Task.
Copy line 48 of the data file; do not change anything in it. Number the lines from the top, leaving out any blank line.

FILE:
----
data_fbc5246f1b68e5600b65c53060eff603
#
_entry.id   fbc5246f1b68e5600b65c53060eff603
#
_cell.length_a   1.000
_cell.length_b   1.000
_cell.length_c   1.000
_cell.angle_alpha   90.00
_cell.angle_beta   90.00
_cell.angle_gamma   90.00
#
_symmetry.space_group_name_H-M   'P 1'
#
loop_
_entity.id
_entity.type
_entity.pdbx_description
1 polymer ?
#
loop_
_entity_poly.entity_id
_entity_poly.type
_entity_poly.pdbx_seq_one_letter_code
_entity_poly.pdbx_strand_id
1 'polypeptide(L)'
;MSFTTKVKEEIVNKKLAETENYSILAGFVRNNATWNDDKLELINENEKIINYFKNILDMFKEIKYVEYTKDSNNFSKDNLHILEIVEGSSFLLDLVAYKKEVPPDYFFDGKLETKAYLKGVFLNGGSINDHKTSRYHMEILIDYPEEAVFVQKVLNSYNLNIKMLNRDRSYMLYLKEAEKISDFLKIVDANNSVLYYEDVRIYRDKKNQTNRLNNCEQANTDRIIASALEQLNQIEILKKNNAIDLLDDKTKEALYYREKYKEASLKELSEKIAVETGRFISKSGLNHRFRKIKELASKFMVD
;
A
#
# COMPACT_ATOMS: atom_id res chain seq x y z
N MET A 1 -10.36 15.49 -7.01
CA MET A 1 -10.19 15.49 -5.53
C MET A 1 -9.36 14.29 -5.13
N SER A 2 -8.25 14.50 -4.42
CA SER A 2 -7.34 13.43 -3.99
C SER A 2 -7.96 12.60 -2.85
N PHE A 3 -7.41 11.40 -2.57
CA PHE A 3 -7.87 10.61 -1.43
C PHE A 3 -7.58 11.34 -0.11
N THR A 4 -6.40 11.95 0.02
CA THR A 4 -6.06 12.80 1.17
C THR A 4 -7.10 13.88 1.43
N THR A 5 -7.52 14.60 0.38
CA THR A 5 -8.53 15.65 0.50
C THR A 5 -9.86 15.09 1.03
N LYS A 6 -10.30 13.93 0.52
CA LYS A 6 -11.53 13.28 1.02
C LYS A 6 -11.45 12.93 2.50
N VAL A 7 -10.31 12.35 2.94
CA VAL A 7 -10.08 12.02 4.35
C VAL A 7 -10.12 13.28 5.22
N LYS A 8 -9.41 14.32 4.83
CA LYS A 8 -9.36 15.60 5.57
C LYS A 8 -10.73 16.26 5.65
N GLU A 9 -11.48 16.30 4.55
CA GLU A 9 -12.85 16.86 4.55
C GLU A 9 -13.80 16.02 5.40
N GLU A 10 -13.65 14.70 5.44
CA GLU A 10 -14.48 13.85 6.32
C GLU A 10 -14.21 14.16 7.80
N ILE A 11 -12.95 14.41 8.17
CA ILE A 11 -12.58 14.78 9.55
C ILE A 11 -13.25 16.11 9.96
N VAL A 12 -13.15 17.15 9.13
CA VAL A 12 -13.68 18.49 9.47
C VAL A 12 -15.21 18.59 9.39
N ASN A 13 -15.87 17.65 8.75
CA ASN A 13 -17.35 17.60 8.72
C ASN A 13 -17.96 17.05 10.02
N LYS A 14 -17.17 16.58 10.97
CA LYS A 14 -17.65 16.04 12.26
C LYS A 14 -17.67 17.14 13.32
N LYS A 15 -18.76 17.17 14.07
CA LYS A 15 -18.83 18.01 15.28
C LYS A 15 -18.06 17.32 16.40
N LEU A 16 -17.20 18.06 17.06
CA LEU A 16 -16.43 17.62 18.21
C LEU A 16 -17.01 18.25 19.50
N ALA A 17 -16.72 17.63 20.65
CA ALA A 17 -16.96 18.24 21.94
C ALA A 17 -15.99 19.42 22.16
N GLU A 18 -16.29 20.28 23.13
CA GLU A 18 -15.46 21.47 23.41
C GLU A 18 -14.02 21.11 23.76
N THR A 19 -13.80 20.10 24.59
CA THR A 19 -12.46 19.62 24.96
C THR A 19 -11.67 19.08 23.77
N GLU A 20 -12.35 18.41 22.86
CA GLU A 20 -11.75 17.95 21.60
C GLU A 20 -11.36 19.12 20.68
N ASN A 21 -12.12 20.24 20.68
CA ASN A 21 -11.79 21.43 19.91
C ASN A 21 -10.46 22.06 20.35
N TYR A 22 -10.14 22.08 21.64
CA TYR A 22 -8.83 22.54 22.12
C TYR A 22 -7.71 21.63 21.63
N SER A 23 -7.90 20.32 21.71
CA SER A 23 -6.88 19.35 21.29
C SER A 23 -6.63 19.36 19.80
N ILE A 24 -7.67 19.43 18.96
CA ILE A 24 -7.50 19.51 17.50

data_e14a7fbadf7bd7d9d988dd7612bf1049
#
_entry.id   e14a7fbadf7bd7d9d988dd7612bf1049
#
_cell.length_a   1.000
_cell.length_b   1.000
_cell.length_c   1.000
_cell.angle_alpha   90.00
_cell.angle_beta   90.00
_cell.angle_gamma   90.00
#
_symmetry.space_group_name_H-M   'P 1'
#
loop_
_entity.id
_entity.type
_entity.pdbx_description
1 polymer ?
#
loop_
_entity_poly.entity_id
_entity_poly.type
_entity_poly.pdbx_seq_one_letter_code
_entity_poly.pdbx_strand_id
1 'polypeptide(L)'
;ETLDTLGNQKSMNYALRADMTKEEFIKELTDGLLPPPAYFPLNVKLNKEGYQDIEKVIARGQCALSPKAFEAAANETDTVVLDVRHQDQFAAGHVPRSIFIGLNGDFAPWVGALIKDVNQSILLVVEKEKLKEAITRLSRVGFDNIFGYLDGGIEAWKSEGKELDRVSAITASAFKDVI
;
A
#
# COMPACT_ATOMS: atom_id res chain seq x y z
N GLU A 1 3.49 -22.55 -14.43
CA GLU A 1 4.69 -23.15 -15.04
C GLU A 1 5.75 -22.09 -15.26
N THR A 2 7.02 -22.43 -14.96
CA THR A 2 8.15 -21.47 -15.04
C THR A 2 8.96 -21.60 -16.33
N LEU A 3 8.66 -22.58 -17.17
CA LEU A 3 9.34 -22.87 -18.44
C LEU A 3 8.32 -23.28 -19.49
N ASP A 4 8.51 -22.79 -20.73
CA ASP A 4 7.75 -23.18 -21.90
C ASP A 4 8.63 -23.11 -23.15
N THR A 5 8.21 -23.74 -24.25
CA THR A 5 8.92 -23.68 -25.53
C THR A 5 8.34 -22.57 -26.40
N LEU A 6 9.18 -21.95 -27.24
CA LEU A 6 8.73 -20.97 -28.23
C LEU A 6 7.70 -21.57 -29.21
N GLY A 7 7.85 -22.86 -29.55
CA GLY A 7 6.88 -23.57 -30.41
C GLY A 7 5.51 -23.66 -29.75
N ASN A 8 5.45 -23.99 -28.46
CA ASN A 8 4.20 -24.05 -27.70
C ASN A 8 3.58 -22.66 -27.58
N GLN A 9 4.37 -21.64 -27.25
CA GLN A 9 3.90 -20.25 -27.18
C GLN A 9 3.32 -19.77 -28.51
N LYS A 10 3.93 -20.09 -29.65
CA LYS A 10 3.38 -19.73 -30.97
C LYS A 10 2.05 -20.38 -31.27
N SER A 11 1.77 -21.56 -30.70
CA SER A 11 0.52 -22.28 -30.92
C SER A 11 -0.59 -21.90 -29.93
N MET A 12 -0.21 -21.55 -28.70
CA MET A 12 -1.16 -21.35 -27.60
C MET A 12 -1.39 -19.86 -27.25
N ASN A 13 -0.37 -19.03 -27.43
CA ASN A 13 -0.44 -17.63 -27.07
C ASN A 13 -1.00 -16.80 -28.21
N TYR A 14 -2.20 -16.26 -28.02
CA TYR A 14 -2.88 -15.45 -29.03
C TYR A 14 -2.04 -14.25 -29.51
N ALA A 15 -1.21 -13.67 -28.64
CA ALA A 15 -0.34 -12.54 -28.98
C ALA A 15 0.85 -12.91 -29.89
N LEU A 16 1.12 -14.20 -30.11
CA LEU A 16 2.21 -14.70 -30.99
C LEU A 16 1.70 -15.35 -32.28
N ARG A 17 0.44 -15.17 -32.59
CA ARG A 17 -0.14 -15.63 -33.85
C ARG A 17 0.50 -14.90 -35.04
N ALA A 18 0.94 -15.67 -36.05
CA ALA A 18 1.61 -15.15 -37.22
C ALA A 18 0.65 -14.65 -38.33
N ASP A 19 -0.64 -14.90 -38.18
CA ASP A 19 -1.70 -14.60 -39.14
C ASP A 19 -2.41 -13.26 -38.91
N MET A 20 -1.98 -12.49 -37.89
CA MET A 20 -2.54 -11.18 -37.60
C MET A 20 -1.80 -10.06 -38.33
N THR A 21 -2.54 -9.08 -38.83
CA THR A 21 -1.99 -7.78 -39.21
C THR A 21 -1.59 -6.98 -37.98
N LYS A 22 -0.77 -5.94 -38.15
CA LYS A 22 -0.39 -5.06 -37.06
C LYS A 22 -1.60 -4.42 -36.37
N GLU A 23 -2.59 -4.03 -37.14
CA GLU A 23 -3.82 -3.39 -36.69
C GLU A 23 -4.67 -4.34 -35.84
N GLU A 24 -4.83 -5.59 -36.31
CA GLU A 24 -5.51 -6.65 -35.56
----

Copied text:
C LYS A 6 -11.45 12.93 2.50